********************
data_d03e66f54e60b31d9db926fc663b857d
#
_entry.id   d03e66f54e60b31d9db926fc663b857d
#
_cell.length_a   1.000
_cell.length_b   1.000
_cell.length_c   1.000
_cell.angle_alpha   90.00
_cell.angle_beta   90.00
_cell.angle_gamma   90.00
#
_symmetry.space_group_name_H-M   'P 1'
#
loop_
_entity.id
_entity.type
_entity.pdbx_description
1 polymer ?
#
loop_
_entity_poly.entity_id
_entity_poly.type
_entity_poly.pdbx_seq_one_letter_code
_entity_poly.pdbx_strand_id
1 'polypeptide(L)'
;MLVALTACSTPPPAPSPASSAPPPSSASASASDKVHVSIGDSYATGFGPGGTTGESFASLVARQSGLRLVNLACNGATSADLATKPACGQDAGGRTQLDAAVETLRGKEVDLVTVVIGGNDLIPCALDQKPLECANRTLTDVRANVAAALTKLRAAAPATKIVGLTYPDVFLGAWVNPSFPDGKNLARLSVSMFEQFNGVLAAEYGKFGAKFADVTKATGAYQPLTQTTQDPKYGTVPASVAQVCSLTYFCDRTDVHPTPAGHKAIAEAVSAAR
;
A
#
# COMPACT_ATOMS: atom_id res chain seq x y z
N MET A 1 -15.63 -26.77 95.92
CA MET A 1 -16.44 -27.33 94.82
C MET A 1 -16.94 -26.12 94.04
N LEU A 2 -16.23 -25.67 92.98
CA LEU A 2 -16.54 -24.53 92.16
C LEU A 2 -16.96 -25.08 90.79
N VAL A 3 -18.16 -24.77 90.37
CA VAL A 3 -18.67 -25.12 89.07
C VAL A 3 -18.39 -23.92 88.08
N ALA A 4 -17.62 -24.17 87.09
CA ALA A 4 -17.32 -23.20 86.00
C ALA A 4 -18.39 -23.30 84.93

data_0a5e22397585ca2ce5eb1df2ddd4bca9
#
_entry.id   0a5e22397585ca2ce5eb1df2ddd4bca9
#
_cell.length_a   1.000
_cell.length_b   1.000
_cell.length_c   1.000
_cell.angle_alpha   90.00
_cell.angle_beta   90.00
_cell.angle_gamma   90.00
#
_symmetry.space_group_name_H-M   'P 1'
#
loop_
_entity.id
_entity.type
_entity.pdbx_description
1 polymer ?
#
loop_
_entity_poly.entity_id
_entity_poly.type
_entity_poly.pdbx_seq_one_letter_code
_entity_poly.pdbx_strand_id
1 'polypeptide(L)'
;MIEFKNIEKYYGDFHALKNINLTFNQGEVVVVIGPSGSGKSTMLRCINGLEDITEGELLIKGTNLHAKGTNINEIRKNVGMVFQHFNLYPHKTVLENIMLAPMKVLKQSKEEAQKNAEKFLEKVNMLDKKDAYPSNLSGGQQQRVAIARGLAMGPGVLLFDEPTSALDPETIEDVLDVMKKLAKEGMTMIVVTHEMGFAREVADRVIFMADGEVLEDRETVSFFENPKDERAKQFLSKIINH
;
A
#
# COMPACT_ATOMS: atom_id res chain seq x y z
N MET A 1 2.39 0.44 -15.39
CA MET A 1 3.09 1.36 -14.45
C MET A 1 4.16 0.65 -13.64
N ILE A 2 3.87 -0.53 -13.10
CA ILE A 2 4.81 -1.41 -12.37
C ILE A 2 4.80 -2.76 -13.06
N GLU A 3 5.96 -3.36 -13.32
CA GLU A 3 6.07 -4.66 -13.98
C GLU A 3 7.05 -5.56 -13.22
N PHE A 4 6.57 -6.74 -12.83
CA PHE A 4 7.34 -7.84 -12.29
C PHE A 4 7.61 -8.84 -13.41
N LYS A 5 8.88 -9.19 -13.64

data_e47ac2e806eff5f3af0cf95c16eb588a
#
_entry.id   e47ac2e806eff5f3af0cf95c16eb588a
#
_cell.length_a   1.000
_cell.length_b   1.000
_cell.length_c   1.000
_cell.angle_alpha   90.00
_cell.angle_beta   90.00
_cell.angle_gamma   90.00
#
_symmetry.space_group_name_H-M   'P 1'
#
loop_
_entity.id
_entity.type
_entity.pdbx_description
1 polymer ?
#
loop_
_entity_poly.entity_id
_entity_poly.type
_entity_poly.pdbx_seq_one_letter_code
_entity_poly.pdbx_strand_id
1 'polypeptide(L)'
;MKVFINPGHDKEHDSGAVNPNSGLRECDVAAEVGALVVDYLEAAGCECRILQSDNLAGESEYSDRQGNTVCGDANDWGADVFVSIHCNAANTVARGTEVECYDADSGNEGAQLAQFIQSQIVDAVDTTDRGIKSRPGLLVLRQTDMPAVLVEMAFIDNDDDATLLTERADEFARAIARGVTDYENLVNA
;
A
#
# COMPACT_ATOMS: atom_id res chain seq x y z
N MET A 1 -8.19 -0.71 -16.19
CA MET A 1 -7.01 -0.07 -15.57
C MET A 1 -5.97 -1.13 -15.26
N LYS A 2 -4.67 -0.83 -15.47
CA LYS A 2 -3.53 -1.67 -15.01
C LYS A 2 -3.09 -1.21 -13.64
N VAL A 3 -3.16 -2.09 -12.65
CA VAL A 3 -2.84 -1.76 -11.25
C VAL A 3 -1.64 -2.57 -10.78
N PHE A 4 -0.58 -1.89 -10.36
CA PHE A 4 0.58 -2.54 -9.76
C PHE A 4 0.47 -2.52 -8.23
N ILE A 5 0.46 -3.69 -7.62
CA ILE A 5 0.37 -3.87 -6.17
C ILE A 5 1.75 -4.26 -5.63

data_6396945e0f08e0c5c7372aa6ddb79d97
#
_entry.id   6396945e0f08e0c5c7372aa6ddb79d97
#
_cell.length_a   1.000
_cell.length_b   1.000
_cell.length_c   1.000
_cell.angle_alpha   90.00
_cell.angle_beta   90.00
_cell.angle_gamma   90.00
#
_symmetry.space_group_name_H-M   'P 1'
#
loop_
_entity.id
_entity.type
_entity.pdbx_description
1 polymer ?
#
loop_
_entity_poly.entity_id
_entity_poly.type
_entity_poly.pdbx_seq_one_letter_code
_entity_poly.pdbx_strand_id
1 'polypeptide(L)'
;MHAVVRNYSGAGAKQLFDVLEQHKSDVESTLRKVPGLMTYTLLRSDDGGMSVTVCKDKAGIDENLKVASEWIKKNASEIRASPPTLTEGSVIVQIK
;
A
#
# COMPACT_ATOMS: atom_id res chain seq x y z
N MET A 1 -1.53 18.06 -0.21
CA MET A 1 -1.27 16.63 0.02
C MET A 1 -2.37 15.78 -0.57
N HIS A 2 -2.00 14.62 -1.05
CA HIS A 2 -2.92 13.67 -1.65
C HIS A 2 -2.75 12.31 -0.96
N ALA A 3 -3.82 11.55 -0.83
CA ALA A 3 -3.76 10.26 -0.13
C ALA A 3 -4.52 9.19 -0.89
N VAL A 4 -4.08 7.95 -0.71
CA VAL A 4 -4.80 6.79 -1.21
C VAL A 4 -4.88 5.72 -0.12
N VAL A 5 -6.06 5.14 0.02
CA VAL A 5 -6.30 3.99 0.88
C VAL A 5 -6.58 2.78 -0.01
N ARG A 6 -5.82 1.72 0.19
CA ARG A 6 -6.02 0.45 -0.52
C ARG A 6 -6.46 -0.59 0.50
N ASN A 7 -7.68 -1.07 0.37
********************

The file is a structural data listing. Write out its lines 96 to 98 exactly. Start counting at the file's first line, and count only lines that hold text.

#
_symmetry.space_group_name_H-M   'P 1'
#